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I WAS so pleased to read that the BVA's hot topic debate at its congress this year is to consider women as leaders and entrepreneurs (VR, November 1, 2014, vol 165, p 412). This is a topic close to my heart as a passionate feminist and vet, and something that I have recently spent a significant proportion of my time considering while I think about the future of my veterinary career.
As a female assistant in her early 30s, unfortunately, as things stand, I can't see a significant change on the horizon for the number of female vets in leadership positions. I believe we urgently need to address this situation to prevent losing the influence that these amazing vets could have in shaping our profession's future. Anecdotally, my male friends from vet school have progressed or are progressing to more senior positions in greater numbers than my female friends, some of whom are already no longer working as vets. This is despite there having been a significantly smaller number of men in my year at university than women.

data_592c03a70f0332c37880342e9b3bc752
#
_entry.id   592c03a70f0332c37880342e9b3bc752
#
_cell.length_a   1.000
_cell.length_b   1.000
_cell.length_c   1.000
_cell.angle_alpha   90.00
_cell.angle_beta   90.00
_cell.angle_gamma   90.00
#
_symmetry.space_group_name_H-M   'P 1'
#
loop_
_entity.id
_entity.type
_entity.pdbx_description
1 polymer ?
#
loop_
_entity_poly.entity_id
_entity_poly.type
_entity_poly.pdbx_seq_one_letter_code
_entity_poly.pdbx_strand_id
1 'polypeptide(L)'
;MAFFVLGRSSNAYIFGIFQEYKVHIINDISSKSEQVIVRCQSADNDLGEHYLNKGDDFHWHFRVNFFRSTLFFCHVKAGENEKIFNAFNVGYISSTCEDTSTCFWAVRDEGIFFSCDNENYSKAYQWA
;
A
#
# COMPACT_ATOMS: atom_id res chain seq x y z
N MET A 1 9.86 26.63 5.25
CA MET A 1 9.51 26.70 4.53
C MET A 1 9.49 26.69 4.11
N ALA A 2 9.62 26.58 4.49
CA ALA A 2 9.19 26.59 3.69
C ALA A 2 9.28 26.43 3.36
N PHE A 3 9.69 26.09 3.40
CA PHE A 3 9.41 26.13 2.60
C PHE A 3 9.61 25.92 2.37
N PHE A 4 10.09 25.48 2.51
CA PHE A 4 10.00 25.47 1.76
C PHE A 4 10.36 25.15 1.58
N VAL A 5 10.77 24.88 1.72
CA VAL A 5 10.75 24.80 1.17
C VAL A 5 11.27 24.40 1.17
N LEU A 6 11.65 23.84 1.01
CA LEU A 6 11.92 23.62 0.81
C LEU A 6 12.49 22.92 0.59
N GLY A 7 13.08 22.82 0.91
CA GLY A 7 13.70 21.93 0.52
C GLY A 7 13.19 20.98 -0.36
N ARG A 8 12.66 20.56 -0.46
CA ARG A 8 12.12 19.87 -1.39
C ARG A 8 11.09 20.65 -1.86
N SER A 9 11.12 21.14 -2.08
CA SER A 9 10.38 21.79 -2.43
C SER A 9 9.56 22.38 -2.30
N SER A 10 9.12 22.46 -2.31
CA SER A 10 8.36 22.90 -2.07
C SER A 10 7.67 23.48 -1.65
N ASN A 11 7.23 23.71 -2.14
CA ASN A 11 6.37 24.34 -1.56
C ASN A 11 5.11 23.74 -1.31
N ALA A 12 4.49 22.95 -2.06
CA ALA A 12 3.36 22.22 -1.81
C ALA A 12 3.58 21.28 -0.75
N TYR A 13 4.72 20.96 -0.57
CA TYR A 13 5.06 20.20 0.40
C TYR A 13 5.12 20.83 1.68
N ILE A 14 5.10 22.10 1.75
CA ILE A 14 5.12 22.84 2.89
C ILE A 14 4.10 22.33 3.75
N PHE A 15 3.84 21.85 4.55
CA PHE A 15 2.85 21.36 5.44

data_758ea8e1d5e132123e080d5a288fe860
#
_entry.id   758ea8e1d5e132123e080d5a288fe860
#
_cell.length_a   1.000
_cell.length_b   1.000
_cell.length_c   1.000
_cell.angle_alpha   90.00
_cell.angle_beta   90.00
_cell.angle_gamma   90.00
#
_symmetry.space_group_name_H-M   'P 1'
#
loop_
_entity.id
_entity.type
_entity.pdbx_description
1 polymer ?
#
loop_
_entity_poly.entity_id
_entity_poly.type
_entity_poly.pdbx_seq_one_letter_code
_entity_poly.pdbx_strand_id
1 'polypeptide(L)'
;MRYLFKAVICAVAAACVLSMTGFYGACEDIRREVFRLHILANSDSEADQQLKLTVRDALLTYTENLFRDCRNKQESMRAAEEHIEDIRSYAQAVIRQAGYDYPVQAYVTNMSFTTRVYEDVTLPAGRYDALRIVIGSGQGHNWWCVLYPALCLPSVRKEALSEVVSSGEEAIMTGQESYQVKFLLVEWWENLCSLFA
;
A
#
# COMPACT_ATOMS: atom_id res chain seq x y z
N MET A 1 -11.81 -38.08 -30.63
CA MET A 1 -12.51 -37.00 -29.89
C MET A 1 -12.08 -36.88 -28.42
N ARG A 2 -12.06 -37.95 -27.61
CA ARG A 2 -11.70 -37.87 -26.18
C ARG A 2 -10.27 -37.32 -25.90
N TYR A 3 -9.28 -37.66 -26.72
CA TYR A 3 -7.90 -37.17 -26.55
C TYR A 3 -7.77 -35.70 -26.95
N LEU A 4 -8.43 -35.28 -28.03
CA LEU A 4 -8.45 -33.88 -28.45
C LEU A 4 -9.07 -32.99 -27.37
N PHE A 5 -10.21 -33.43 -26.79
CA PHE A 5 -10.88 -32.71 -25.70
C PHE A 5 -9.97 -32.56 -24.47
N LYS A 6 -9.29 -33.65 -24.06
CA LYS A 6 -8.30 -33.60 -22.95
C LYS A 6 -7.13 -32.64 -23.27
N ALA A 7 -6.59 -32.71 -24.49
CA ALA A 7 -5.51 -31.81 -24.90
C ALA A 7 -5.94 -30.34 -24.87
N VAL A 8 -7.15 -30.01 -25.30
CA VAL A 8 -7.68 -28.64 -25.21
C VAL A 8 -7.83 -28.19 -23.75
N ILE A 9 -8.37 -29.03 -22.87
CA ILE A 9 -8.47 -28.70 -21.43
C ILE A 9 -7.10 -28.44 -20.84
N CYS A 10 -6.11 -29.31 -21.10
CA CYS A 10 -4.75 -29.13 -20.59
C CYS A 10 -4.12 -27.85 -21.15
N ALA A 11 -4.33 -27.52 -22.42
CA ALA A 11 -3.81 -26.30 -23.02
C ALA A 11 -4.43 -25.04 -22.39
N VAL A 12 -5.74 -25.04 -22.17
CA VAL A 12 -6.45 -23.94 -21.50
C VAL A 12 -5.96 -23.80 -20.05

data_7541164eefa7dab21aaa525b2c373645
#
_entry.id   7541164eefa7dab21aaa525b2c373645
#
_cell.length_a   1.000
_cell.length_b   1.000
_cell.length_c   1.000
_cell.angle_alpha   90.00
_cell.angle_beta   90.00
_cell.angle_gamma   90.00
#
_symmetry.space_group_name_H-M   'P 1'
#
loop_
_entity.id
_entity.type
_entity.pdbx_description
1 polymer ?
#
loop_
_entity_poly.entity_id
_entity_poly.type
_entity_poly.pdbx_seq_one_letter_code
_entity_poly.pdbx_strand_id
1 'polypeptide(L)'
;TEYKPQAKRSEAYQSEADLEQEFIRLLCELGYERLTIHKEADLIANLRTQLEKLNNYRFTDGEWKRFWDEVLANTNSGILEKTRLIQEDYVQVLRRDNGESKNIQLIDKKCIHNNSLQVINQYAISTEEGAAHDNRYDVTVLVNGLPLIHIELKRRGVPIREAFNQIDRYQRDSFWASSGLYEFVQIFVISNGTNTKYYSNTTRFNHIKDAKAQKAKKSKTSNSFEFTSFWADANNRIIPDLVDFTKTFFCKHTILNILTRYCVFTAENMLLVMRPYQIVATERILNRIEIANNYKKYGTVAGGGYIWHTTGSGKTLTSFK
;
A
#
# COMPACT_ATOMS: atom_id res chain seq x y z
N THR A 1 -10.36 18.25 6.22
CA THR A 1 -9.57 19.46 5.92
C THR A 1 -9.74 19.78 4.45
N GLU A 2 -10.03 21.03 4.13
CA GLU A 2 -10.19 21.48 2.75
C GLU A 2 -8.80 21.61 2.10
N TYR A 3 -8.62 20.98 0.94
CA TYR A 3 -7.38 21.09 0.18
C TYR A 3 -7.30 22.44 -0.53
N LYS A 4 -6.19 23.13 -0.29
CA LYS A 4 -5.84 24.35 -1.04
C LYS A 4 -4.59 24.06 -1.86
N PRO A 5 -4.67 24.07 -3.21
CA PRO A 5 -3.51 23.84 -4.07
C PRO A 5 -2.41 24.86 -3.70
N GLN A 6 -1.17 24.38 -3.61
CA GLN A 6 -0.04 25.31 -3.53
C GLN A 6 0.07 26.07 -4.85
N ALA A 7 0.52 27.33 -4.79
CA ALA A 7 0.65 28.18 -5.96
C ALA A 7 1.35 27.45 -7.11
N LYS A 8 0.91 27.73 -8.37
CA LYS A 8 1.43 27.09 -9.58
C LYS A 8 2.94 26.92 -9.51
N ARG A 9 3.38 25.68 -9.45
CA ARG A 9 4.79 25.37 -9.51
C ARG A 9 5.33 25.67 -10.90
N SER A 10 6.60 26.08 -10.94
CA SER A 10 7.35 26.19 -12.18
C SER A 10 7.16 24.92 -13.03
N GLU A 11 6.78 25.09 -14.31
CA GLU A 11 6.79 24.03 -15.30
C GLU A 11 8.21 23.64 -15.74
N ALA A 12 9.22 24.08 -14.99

I consider there to be a number of different factors contributing to this issue. While I believe that learning about leadership is an important facet, we must be careful not to attack female vets …
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